Gaul sunken trawler: Russian bodies not ship's crew
Tests on bodies found in Russia show they are not members of the crew of the Hull trawler Gaul, which sank in 1974.
The fishing vessel went down in the Barents Sea off Norway with the loss of 36 men.
Russian authorities had carried out tests on a number of bodies found buried on the Rybachy peninsula.
Humberside Police said it had been told that DNA tests showed the remains "most likely belong to the Northern Russian or Finno-Ugric population".
Police officers were preparing to travel to assist in the investigation but the force said "at this time, the news from Russia concludes our involvement in the matter".
Steve Holmes, the nephew of crew member Karl Straker, said he was unhappy that UK authorities were not involved in the testing process.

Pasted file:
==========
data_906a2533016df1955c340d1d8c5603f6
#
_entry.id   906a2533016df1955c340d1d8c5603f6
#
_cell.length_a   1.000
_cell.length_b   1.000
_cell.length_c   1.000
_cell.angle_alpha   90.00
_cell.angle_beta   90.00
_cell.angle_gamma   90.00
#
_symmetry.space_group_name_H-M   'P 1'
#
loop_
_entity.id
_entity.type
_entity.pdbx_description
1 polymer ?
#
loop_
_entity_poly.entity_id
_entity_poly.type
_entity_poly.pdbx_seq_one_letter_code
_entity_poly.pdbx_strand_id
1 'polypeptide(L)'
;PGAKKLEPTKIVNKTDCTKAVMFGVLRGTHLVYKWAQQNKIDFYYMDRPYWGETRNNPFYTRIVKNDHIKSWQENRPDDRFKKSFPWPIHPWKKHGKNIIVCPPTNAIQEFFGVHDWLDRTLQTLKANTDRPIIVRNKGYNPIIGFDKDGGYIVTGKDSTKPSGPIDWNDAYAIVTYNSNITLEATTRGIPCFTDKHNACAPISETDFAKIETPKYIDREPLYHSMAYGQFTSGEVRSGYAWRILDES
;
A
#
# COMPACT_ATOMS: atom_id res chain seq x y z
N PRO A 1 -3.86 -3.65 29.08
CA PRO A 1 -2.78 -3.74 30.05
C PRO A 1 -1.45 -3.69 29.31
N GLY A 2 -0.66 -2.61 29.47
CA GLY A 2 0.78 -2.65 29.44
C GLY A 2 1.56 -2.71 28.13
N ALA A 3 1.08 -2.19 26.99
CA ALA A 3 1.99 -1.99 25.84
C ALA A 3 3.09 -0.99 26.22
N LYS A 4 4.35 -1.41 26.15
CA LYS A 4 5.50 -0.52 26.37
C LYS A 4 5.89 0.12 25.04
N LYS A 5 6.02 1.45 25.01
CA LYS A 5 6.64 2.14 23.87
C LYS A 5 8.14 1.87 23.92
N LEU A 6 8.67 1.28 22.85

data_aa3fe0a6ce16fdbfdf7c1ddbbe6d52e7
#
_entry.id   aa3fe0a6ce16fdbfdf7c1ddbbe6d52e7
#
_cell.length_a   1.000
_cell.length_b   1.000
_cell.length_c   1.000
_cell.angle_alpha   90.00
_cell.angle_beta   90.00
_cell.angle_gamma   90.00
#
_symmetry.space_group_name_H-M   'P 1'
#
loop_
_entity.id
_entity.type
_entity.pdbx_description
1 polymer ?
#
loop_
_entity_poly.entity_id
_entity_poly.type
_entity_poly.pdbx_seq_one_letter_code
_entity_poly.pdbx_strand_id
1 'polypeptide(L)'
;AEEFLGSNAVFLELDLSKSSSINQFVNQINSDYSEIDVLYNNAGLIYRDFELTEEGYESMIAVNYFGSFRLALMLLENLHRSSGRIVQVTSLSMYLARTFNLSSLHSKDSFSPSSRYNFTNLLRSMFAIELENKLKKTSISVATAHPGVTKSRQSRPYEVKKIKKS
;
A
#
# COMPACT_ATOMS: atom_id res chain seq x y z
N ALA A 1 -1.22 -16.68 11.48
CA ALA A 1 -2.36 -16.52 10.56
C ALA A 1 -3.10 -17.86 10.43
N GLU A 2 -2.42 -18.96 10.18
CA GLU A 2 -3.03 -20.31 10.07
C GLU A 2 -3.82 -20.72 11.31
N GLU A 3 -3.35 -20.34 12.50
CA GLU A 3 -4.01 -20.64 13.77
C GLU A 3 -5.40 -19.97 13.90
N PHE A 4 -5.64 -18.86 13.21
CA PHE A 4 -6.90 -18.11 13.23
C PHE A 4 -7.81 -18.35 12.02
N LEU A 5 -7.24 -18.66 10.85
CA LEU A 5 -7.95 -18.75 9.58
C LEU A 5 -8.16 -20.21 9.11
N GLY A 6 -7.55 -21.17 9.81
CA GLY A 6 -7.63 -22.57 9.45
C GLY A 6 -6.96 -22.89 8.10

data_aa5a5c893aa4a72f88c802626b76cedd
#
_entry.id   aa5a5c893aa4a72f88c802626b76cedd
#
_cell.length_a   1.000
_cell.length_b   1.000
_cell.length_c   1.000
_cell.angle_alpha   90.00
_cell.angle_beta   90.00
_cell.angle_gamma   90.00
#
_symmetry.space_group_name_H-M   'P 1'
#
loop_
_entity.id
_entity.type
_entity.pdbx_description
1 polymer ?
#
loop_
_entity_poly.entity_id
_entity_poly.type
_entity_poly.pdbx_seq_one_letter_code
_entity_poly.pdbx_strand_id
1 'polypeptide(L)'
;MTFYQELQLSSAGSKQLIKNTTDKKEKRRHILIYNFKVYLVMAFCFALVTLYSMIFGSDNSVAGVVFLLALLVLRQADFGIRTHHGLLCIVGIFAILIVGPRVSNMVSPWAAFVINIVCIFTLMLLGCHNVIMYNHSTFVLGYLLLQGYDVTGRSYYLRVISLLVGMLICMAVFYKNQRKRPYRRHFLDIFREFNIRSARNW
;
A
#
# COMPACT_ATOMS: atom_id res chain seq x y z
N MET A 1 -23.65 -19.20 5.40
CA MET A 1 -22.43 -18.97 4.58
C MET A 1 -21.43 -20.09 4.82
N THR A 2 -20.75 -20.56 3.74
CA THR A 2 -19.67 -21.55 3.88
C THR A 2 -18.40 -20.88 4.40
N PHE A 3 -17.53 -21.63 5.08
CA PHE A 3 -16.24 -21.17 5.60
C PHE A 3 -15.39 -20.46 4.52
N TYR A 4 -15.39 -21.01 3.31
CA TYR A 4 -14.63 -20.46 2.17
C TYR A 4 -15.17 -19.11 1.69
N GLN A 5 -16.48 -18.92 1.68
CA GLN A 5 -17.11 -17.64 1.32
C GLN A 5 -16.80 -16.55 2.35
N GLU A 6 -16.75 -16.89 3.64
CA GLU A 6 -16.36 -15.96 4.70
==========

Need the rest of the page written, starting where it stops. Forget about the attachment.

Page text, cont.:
"I'm angry," he said. "They're just taking their word for it. They were originally going to be sending a team across there to assess the DNA and to basically verify it and now they are not going to do that. The fact is we just want somebody to verify it."
The human remains were believed to have been washed ashore sometime in 1975 and were buried by locals under rocks on the peninsula close to the Barents Sea.
The Marine Accident Investigation Branch carried out surveys of the Gaul after the wreck was found in 1997, and the remains of James Wales, Maurice Spurgeon, Stanley Collier and Clifford Briggs were found in 2002.
The bodies of the other crew members remain missing.
An inquiry in 2004 concluded the ship sank because its hold became flooded during a storm.